I got my hair cut this morning. Basically it’s not much different from any hair cut I get in Hamilton, but the service is much better. I had three or four different people swarming around me, shampooing, conditioning, blow drying, cutting, shampooing, conditioning, blow drying, and then styling. The end result is essentially the same as I usually get, except more textured. The girl put some blue highlight gel in there, which you can’t see because my hair is black. Duh. Total cost was $10, including a tip. Anyway, my Italian barber is going to roll his eyes when he sees me next. Last time I did something like this he said, “You let a girl cut your hair, didn’t you?” Here’s a hurried picture I took in the dark hallway near my sleeping compartment. I resist calling it a room.


After the haircut I met up with Cherry, who took some time off to show me around some more. We decided to go to Tung Chung, one of the islands connected to Hong Kong. We took the subway to the end of the line, then hopped on a bus to the island. It was about a one hour trip from where I’m staying, but is vastly different. The bus wound a rather dizzying route through twisty roads up and around some mountainous terrain. When it emerged into the clear, I could see a remote and unspoiled looking beach that might be fun to explore. I rang the bell and the bus stopped a few hundred metres later. We got out and walked through a field absolutely alive with butterflies. They were gently flitting from flower to flower, tossed by the breeze but always seeming to end up sipping nectar from a blossom. What a life. It wasn’t easy to photograph them, because the field was essentially a swamp, and I was reluctant to soak my feet in it. Eventually a butterfly landed close enough to the walking path, so I got a shot of it.

There were also plenty of cows just randomly wandering. I’m a city boy so I’m fascinated by livestock. Cows seem such sweet and gentle creatures. Tasty too.


The beach did not disappoint. It was littered with shells and oysters and other flotsam.

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There were many little holes in the sand, with odd patterns of sand surrounding them. They’re made by crabs as they burrow to stay wet when the tide recedes. We saw that one crab had been discovered by a predator. I took a photo of the crime scene.


There was a small group of villagers collecting clams. A man was dragging a sort of plow through the damp sand, and a woman was picking up the clams that were dug up.

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While doing a sort of impromptu photo shoot, I was backing up, looking through the camera, and managed to step onto a rock coated with shards of oyster shell. Ouch. I sliced up the bottom of my feet pretty nicely. I washed out the wounds with salt water, and then applied some napkins to act as bandages. Later on, I put some hand sanitizer stuff on the cuts, which felt a little like dipping my feet into fire. When I got back to my sleeping compartment, I washed the wounds properly with soap and covered them with Band-Aids. I think the damage is pretty minimal, but it makes walking somewhat uncomfortable.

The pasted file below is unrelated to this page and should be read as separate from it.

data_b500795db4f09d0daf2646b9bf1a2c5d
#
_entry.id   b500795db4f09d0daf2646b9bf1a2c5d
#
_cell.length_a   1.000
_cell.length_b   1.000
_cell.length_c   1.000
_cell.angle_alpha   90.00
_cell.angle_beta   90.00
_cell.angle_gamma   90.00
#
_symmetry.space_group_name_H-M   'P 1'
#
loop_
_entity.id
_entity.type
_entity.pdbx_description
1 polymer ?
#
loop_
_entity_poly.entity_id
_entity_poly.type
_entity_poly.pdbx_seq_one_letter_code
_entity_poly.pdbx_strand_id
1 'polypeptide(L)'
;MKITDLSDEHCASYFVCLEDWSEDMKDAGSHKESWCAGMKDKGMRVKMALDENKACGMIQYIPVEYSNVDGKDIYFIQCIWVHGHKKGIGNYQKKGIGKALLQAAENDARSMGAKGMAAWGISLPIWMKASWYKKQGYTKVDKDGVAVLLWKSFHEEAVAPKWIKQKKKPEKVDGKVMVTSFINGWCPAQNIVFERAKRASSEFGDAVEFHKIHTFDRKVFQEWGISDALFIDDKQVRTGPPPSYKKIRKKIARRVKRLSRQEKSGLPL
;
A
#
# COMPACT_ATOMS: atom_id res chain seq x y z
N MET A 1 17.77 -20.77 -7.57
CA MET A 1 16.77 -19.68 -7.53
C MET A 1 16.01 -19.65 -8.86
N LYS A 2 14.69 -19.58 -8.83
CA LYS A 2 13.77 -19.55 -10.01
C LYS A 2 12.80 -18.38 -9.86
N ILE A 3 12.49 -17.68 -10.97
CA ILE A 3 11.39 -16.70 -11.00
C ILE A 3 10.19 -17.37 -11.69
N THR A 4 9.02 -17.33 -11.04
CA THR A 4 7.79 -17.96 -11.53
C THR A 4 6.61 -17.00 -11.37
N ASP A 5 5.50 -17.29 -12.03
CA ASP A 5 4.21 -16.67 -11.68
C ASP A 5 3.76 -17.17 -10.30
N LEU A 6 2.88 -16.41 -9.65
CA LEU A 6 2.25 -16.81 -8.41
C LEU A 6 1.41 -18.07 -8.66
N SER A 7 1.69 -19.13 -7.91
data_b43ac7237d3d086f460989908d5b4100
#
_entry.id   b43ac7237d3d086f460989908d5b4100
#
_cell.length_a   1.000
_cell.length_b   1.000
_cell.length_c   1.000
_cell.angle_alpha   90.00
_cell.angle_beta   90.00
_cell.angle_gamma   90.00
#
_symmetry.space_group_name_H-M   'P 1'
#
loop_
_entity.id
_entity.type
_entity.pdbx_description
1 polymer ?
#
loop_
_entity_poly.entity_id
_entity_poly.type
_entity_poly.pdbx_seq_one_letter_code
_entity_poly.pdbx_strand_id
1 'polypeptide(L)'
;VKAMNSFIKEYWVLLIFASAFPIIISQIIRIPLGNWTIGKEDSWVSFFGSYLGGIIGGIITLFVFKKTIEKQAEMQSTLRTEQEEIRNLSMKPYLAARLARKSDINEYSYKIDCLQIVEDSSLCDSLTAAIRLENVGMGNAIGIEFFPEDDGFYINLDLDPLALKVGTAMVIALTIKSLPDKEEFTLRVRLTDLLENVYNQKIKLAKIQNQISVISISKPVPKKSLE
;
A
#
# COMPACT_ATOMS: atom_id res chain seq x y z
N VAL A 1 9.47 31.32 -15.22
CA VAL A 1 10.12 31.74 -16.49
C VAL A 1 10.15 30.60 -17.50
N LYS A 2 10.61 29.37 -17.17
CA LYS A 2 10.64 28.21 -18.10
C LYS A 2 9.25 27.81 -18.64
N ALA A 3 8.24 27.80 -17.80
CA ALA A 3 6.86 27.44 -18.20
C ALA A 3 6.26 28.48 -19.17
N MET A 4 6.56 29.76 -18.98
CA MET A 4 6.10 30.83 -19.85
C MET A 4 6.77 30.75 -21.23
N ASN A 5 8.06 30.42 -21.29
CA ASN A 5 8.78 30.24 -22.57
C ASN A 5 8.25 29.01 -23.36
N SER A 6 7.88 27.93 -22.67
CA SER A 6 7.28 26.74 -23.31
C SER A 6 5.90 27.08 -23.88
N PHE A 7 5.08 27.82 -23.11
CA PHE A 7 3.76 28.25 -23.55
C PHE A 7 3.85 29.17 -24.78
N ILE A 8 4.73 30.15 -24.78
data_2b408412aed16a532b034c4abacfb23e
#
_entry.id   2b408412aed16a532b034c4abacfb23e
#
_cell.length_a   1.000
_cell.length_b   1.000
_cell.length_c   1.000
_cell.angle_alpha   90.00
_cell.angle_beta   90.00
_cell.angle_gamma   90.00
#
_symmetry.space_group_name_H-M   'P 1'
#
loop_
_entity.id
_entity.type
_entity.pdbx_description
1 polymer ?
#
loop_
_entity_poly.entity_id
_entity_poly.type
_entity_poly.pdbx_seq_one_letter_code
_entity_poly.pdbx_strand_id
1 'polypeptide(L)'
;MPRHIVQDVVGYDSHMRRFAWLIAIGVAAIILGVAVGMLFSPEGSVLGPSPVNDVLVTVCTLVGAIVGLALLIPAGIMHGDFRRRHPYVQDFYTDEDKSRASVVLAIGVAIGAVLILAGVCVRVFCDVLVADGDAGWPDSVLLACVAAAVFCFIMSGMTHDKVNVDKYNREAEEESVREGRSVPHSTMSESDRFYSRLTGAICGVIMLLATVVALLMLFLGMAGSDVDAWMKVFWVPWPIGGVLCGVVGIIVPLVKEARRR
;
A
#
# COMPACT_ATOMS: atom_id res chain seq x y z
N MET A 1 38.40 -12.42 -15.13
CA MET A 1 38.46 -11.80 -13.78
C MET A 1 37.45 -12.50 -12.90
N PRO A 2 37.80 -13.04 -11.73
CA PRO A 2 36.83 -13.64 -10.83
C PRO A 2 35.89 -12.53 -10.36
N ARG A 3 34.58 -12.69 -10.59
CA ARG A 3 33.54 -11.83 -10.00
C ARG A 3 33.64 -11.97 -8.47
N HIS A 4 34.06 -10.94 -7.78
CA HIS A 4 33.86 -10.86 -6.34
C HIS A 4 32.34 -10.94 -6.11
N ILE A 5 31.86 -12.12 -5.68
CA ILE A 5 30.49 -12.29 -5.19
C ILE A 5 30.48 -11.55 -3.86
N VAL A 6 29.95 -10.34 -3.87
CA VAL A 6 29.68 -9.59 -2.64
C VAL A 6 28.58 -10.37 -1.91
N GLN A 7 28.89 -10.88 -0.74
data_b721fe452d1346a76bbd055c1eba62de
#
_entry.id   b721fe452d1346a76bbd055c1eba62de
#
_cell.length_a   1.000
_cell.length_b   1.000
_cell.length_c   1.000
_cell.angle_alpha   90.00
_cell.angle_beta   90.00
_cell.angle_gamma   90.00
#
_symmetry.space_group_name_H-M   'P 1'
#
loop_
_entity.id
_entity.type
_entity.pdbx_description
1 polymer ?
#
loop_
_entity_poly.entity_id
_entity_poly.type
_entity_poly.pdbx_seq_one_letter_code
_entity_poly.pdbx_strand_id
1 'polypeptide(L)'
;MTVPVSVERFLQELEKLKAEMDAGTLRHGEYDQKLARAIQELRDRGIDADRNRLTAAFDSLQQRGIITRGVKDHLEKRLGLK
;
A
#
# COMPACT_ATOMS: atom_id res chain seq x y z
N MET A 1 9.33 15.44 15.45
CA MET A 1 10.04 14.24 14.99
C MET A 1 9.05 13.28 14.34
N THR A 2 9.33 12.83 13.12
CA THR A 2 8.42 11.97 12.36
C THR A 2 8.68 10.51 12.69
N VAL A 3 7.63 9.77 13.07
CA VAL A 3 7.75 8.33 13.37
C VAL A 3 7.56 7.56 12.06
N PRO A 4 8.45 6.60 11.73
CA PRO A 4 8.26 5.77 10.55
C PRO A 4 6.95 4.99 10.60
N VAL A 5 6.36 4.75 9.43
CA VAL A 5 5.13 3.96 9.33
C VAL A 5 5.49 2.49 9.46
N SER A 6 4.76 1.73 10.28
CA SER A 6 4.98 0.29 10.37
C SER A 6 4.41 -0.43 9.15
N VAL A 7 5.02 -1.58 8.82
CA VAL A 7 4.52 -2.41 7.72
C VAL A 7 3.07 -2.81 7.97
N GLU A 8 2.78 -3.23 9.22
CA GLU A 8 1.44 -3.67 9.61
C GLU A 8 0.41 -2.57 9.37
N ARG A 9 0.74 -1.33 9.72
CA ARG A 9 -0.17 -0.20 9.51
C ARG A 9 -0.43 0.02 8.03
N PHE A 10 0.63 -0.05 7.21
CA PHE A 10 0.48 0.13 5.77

After the foot-cutting incident, we headed back up to the road and caught a bus again. We took it all the way into the little fishing village of Tai O. I’m not sure what the O. stands for, but the town advertises itself as the “Venice of Hong Kong.” Places with canals always advertise themselves as the “Venice of” whatever. Earlier this month I was in the Venice of China, near Huangshan. There are, in fact, numerous villages that refer to themselves as the Venice of China. Oddly enough, most of them pre-date Venice by a few hundred years. Incongruously, in the middle of Tai O., was a small shop with a very odd cutout sculpture attached to the fence. The writing on her boots says “Dancing Whore.” There’s another similar sculpture above the store. I’m not sure what it’s saying, but it’s mildly disturbing.

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The sun was going down, and Cherry had an appointment to keep, so we headed back into the city.

Tonight I had my last dinner in Hong Kong. I found a barbecue place and had roast pork and steamed vegetables. I walked around the streets afterwards and found some delicious street dim sum. I got some dumplings and beef balls. I’m really going to miss Hong Kong’s food!

Tomorrow I’m heading to Bangkok. I’m developing what feels like a sinus cold. I’m going to try to get some good sleep and kick this bug.